Temporal Filtering is a method for reducing the flickering caused by the low number of samples. The result from the previous frame is blended with the current frame to create smooth transitions. Blending the images directly would lead to a motion-blur-like effect. Temporal Filtering removes the motion blur effect by reverse reprojecting the view space position of a pixel to the view space position it had the previous frame and then using that to sample the result from the previous frame. The SSAO algorithm runs on screen space data but AO is applied on world geometry. An object that is visible in one frame may not be seen in the next frame, either because it has moved or because the view has been blocked by another object. When this happens the result from the previous frame has to be discarded. The distance between the points in world space determines how much of the result from the previous frame should be used.
Explanation of Reverse Reprojection used in Frostbite 2 
Temporal Filtering introduces a new artifact. When dynamic objects move close to static objects they leave a trail of AO behind. Frostbite 2’s implementation of Temporal Filtering solves this by disabling the Temporal Filter for stable surfaces that don’t get flickering artifacts. I found another way to remove the trailing while keeping Temporal Filter for all pixels.
Shows the trailing effect that happens when a dynamic object is moved. The Temporal Blur algorithm is then applied and most of the trailing is removed.
(A) Implementation of Temporal Filtered SSAO (B) Temporal Blur implementation
I came up with a new way to use Temporal Filtering when trying to remove the trailing artifacts. By combining two passes of cheap blur with Temporal Filtering all flickering and grainy artifacts can be removed without leaving any trailing.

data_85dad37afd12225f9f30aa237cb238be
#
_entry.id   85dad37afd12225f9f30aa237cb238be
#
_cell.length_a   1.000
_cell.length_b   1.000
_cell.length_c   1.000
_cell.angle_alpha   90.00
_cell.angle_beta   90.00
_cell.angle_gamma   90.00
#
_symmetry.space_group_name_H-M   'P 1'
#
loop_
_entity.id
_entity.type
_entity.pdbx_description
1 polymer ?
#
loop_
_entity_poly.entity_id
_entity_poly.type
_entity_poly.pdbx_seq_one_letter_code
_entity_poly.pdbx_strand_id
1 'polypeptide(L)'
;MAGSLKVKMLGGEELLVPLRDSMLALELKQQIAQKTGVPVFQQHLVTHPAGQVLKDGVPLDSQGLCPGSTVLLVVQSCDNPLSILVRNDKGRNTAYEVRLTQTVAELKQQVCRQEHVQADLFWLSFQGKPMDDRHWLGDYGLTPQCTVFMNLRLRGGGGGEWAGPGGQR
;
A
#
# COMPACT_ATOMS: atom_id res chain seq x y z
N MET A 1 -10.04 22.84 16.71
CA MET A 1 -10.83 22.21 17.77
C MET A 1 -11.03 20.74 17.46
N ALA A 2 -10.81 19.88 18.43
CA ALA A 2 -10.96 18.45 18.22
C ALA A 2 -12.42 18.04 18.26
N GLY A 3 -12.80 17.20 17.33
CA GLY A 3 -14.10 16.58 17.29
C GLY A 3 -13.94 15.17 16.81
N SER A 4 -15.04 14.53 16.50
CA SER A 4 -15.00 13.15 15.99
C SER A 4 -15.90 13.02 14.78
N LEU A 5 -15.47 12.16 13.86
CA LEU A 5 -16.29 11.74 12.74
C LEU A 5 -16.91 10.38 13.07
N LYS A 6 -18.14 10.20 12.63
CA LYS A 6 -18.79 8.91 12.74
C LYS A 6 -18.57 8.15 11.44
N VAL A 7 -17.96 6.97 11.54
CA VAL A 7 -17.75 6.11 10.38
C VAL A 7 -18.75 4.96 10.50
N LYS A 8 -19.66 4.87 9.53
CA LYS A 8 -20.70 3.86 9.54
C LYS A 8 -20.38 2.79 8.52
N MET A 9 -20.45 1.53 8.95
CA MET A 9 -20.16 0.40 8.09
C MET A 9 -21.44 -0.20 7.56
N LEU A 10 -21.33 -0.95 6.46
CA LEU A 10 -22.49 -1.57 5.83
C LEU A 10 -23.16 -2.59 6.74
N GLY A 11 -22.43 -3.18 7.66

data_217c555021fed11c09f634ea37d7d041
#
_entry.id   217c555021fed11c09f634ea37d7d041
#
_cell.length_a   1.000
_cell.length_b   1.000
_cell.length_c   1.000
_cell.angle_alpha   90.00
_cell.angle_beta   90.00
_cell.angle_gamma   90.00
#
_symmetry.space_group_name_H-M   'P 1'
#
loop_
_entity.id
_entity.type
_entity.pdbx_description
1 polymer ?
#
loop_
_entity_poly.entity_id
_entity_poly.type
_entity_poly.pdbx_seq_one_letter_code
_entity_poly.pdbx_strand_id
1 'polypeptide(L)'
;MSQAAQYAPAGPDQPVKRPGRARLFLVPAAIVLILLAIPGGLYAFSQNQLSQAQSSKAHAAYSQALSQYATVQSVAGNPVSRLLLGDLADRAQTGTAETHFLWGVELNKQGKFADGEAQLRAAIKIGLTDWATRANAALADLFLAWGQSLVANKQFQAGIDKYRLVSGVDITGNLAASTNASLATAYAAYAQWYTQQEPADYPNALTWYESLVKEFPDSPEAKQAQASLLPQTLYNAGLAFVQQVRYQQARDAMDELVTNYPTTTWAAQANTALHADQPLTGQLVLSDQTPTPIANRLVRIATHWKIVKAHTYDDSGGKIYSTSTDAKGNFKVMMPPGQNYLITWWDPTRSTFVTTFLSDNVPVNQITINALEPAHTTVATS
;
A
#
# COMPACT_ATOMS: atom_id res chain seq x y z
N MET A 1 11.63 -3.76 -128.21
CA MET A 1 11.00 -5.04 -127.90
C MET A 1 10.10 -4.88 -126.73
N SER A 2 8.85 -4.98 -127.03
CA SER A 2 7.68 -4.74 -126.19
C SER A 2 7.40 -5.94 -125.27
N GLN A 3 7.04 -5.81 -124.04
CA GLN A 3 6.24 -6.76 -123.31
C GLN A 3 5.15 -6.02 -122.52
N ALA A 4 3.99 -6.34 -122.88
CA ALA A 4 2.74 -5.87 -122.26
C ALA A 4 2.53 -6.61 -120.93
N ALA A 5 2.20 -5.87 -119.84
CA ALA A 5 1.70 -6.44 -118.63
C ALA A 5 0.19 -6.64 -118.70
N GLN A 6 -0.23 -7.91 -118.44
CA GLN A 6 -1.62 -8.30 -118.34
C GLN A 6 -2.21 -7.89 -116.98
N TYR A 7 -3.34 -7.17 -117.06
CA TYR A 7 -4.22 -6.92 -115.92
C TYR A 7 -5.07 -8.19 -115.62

When the SSAO has been rendered, a cheap 5x5 bilateral blur pass is run on the result. Then the blurred result from the previous frame is applied using Temporal Filtering. A 5x5 bilateral blur is then applied to the image. In addition to using geometry data to calculate the blending amount for the Temporal Filtering the difference in SSAO between the frames is used, removing all trailing artifacts.
Applying a blur before and after the Temporal Filtering and using the blurred image from the previous frame results in a very smooth image that becomes more blurred for each frame, it also removes any flickering. Even a 5x5 blur will cause the resulting image to look as smooth as a 64x64 blur after a few frames.
Because the image gets so smooth the upsampling can be moved to after the blur. This leads to Temporal Blur being faster, since running four 5x5 blur passes in half resolution is faster than running two 17x17 passes in full resolution.
All of the previous steps are performed in half resolution. To get the final result it has to be scaled up to full resolution. Stretching the half resolution image to twice its size will not look good. Near the edges of geometry there will be visible bleeding; non-occluded objects will have a bright pixel halo around them. This can be solved using the same idea as the bilateral blurring. Normal linear filtering is combined with a weight calculated by comparing the distance in depth between the main pixel and the depth value of the four closest half resolution pixels.
Combining SSAO with the Temporal Blur algorithm produces high quality results for a large search radius at a low cost. The total cost of the algoritm is 1.1ms (1920x1080 AMD 5870). This is more than twice as fast as a normal SSAO implementation.
SOMA uses high frequency AO baked into the diffuse texture in addition to the medium frequency AO generated by the SSAO.
Temporal Blur could be used to improve many other post effects that need to produce smooth-looking results.
Ambient Occlusion is only one part of the rendering pipeline, and it should be combined with other lighting techniques to give the final look.